The rest of that first semester flew past, painting, sculpture, then printing and lens based. I was very confused by the grading and hated having to grade other students, too much pressure. I didn’t have a clue what I was doing and I felt it wasn’t explained clearly enough to us before being thrown in at the deep end. Not sure I will ever forget the horror of seeing the distress on fellow students faces at the grades being attributed to their work, nor will Adam (sorry)!
The day of grading in painting was particularly painful. In the run up to it, all I could remember of what Robin had said was, don’t worry if its not finished, explaining that he sometimes took years to complete work, so i didn’t worry. I also didn’t take in my accompanying sketchbook, or a label for the work, in fact it was a complete disaster. When Robin asked me why i hadn’t taken in the sketchbook, I was honest and said that I actually didn’t know. Luckily I could hand it in later. A huge learning curve, but needless to say it didn’t happen again.
For sculpture I was focused and engaged easily with the subject. Had an idea very early on and carried it through to fruition, being very happy with the result. I still have the piece in my house, without the leaves of course.
I’m not sure David was particularly taken with it, but I was true to myself and after an initial period of not liking it, I now love it and am very proud of it. I was true to an idea of seeing faces in tree trunks, something I look for now too. I loved my drawing of my hand onto the piece of wood, which I had sourced for free from a local firm; I cut it out myself, with guidance, using a jigsaw in the workshop; and I followed a path of initial idea, sketch, hone it down, evolve through; to the final sculpture, making finishing changes even up to the last minute. I had also made a leaf skeleton out of wire, including soldiering that I was very proud of too.
Printing and Lens based were the next two subjects and I through myself into them, with work I was happy enough with. My results were okay, but supporting sketchbooks let me down. I think having not done anything formal since high school meant I didn’t know how to do this side of the course, unlike others on the course. The good thing is that I learnt from this and by the time we started back in the new year I realised I needed to up my game.
When we started back we had to choose what subjects to follow for groups. Lens based was one, but at first I wasn’t certain whether to choose painting or printing. On meeting with Sarah with a few others for printing I got really excited when getting into discussions and soon realised that that was my choice.
I did up my game and threw myself into the work, producing lots of prints, following a theme through, but also experimenting with new ways to do so. I did firstly start with preconceived ideas, but soon learnt to let go, under Sarah’s watchful eye. And when I did so, the magic began to happen, letting the reins fall away, the creativity started to flow through play. Around this time I came across John Cage and fully embraced his ‘rules’:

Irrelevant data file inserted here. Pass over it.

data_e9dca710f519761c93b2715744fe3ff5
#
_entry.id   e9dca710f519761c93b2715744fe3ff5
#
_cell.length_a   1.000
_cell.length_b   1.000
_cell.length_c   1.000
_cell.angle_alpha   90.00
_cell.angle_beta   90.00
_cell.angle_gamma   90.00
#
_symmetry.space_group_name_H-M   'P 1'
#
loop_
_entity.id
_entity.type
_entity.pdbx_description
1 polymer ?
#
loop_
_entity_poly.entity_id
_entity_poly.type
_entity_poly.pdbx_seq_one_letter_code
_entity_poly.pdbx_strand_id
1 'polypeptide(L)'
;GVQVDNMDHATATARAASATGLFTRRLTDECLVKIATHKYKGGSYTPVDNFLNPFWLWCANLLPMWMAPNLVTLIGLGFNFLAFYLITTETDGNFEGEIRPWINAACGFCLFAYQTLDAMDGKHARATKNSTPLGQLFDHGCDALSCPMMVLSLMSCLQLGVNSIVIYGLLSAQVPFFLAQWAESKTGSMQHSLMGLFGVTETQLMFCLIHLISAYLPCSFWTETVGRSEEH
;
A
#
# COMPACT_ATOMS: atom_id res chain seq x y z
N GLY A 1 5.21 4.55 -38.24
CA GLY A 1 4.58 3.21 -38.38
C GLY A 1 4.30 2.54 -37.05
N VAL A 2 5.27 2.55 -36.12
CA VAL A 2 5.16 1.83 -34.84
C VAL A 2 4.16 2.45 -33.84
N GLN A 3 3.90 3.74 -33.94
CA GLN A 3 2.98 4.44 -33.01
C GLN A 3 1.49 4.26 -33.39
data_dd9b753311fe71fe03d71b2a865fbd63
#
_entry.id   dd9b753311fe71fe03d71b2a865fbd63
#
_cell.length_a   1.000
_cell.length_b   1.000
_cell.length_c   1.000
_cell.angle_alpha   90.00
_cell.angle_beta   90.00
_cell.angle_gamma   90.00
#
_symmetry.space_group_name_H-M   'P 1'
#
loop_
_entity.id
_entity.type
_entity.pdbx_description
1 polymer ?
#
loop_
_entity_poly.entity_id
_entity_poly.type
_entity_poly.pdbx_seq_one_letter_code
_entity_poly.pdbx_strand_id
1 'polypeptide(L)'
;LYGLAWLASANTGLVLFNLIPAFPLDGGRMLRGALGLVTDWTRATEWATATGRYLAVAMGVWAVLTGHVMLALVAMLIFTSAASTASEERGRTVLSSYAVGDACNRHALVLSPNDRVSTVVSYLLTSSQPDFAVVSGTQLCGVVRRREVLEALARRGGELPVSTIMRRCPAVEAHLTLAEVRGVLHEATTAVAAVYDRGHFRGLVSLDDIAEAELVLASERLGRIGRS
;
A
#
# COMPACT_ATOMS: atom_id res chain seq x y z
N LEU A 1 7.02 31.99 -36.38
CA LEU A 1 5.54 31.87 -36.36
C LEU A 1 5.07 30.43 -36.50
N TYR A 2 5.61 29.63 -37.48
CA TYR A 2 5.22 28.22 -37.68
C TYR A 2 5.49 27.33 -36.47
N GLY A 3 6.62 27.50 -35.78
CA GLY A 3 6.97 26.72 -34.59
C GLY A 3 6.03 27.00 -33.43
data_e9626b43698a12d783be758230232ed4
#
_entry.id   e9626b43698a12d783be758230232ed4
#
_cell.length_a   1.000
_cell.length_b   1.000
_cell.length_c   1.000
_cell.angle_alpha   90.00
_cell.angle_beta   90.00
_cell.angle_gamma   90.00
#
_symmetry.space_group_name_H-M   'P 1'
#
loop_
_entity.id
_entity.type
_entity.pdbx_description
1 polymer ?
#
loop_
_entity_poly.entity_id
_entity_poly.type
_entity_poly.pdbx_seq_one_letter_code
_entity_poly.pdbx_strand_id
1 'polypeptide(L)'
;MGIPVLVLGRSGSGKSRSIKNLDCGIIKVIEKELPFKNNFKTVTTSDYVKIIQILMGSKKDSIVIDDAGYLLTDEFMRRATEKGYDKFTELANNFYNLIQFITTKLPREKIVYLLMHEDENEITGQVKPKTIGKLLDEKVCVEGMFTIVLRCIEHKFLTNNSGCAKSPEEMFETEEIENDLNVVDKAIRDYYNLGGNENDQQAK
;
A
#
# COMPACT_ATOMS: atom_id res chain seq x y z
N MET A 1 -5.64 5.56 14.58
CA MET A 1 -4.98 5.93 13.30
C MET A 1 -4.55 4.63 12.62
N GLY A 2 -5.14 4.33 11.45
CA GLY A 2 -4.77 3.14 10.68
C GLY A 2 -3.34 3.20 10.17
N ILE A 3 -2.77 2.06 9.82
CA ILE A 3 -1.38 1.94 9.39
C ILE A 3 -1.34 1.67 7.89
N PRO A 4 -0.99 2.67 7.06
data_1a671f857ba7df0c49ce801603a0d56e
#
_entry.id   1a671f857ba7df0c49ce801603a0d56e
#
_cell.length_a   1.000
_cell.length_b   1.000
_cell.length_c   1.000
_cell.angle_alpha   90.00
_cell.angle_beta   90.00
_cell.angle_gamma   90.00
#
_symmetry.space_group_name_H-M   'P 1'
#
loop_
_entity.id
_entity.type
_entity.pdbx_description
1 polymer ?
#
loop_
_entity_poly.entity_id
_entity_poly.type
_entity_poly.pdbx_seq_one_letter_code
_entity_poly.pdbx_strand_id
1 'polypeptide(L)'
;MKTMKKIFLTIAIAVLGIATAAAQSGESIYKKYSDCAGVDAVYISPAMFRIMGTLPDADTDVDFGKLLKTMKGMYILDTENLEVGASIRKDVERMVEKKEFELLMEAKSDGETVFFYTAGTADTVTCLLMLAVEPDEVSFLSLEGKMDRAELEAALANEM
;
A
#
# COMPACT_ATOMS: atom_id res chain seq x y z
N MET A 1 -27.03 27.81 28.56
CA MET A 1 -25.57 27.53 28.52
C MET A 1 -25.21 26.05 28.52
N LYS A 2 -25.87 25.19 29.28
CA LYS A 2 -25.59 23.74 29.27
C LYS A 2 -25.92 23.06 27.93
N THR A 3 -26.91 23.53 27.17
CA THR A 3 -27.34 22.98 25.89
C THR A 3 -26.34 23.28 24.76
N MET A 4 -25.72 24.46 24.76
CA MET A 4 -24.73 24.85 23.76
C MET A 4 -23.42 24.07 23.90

By the end of my first year me and my work had blossomed from “I know its inside, but I’m scared and am not sure if i’m worthy and if I am I don’t know how to let it out” to “I am worthy and it doesn’t matter how I let it out, just follow the rules and keep working, contextualising, researching and reflecting”.
When it came to writing essays, each time I’ve got bogged down with looking at it as a whole, instead of breaking it down and concentrating on each stage at a time. It was only when we came to the dissertation that I was able to break it down and follow what Jane told us to do. In the end I still lost a couple of weeks, where I got stuck, but it was so much better than for the essays and I actually enjoyed it. I never thought I would say that about academic writing!
That first year was a real journey of enlightenment and discovery, but it also took its toll on me emotionally, not helped by the news of my sister’s step-daughter’s suicide. This time I knew I couldn’t deal with on my own and sort help. Since then it has been a bit of a roller coaster: to get the right medication; right dosage; to take it properly; and to learn to live with myself.
Second year, level 5, was difficult for me and I didn’t produce anywhere near as much work as compared to the previous level. But that’s okay and I’m happy that I kept going, there was a time where I wasn’t sure if I could. I am proud of what I have achieved in spite of my ill health. The beginning of level 6 was quite scary, the realisation that this is our final year and I’ll then have to go out into the real world, oh boy.
How things have changed from eighteen months ago or even, three years. I can now say with complete confidence “I am an artist”. I don’t know where my path will take me once I’ve graduated, but it will be a creative path. I was explaining to my husband how I used to have, what I can only describe as, energy oozing from me and didn’t know what or how to deal with that. I don’t have that now, as I express and use it all the time.